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Author Topic:   Meyer's Hopeless Monster
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Message 183 of 207 (154121)
10-29-2004 11:35 AM

There's a passage in Meyer's paper that I have a question about:

Cassette mutagenesis experiments performed during the early 1990s suggest that the probability of attaining (at random) the correct sequencing for a short protein 100 amino acids long is about 1 in 1065 (Reidhaar-Olson & Sauer 1990, Behe 1992:65-69). This result agreed closely with earlier calculations that Yockey (1978) had performed based upon the known sequence variability of cytochrome c in different species and other theoretical considerations. More recent mutagenesis research has provided additional support for the conclusion that functional proteins are exceedingly rare among possible amino acid sequences (Axe 2000, 2004). Axe (2004) has performed site directed mutagenesis experiments on a 150-residue protein-folding domain within a B-lactamase enzyme. His experimental method improves upon earlier mutagenesis techniques and corrects for several sources of possible estimation error inherent in them. On the basis of these experiments, Axe has estimated the ratio of (a) proteins of typical size (150 residues) that perform a specified function via any folded structure to (b) the whole set of possible amino acids sequences of that size. Based on his experiments, Axe has estimated his ratio to be 1 to 1077. Thus, the probability of finding a functional protein among the possible amino acid sequences corresponding to a 150-residue protein is similarly 1 in 1077.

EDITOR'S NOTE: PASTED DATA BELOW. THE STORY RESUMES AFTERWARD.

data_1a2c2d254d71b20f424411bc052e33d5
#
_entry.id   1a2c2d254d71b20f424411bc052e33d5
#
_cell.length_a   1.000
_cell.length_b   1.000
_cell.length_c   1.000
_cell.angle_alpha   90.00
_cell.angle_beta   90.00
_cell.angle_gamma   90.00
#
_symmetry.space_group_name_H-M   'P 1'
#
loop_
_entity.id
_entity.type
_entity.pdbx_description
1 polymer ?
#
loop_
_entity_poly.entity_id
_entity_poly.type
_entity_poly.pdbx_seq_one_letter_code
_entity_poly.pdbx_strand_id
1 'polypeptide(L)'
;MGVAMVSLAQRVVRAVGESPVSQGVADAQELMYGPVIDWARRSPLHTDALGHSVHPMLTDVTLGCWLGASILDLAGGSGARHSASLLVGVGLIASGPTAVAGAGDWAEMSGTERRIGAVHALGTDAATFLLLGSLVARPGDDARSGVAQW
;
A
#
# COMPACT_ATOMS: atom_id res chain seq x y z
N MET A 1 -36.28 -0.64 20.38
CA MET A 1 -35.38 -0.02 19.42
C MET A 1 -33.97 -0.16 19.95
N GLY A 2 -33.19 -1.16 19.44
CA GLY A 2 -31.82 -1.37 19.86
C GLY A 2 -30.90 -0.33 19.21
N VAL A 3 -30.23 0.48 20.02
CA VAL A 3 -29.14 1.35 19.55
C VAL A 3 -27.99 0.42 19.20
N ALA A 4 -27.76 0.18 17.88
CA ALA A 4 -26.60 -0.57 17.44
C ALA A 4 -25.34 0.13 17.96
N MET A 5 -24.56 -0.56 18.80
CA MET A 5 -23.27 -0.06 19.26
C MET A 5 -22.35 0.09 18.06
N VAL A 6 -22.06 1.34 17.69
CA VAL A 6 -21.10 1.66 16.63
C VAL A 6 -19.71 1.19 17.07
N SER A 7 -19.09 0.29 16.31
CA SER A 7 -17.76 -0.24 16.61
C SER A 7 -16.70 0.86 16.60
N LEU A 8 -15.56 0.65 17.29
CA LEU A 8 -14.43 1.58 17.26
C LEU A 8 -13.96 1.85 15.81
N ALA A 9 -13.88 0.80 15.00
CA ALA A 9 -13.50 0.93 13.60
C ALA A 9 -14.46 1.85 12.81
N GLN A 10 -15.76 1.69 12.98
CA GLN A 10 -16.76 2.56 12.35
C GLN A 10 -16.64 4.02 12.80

I did read Elsberry's response in regards to Axe's citation here - interesting to say the least.

But I still have a couple of questions:

1. What is cassette mutagenesis, and how does it differ from other mutagenesis techniques?

2. I seem to have come across an abstract or two that seems to show that cassette mutagenesis certainly has its limitations:

To achieve a non-biased random replacement on the amino acid level, oligonucleotide-directed mutagenesis (5) and cassette mutagenesis (6,7) have been carried out. These methods are limited to a defined region of the gene and can not introduce mutations at random positions
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Am I incorrect on my assessment? If I am correct, wouldn't Meyer's analysis also be on a limited scope here?

3. Anything else in this passage that might be a bit off or misleading?

This message has been edited by Adminnemooseus, 02-03-2005 17:22 AM

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